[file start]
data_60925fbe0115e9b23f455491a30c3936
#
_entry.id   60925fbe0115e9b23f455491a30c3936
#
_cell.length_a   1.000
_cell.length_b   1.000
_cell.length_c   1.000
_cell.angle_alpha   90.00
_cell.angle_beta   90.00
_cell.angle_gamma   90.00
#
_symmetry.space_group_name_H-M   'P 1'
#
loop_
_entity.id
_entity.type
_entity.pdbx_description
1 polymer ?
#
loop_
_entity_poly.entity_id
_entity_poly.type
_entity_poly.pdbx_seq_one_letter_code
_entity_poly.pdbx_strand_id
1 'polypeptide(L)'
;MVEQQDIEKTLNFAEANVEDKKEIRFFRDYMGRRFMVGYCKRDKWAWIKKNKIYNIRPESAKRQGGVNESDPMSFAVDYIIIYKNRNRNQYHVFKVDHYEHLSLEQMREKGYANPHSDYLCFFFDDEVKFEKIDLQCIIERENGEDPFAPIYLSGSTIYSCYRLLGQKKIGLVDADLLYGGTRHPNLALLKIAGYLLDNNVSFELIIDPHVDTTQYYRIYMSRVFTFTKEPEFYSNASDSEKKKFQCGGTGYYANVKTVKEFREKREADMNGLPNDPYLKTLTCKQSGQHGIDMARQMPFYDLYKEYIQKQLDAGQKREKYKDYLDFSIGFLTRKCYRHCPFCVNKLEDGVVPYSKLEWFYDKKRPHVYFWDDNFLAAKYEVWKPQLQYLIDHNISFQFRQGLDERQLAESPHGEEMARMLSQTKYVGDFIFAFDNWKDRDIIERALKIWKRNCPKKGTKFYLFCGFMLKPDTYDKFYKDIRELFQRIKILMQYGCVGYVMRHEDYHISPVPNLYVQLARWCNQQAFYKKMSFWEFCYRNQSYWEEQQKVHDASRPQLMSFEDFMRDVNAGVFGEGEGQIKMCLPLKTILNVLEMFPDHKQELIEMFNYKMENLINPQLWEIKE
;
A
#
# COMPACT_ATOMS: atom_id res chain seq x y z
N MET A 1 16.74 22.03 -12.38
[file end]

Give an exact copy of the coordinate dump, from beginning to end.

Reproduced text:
data_60925fbe0115e9b23f455491a30c3936
#
_entry.id   60925fbe0115e9b23f455491a30c3936
#
_cell.length_a   1.000
_cell.length_b   1.000
_cell.length_c   1.000
_cell.angle_alpha   90.00
_cell.angle_beta   90.00
_cell.angle_gamma   90.00
#
_symmetry.space_group_name_H-M   'P 1'
#
loop_
_entity.id
_entity.type
_entity.pdbx_description
1 polymer ?
#
loop_
_entity_poly.entity_id
_entity_poly.type
_entity_poly.pdbx_seq_one_letter_code
_entity_poly.pdbx_strand_id
1 'polypeptide(L)'
;MVEQQDIEKTLNFAEANVEDKKEIRFFRDYMGRRFMVGYCKRDKWAWIKKNKIYNIRPESAKRQGGVNESDPMSFAVDYIIIYKNRNRNQYHVFKVDHYEHLSLEQMREKGYANPHSDYLCFFFDDEVKFEKIDLQCIIERENGEDPFAPIYLSGSTIYSCYRLLGQKKIGLVDADLLYGGTRHPNLALLKIAGYLLDNNVSFELIIDPHVDTTQYYRIYMSRVFTFTKEPEFYSNASDSEKKKFQCGGTGYYANVKTVKEFREKREADMNGLPNDPYLKTLTCKQSGQHGIDMARQMPFYDLYKEYIQKQLDAGQKREKYKDYLDFSIGFLTRKCYRHCPFCVNKLEDGVVPYSKLEWFYDKKRPHVYFWDDNFLAAKYEVWKPQLQYLIDHNISFQFRQGLDERQLAESPHGEEMARMLSQTKYVGDFIFAFDNWKDRDIIERALKIWKRNCPKKGTKFYLFCGFMLKPDTYDKFYKDIRELFQRIKILMQYGCVGYVMRHEDYHISPVPNLYVQLARWCNQQAFYKKMSFWEFCYRNQSYWEEQQKVHDASRPQLMSFEDFMRDVNAGVFGEGEGQIKMCLPLKTILNVLEMFPDHKQELIEMFNYKMENLINPQLWEIKE
;
A
#
# COMPACT_ATOMS: atom_id res chain seq x y z
N MET A 1 16.74 22.03 -12.38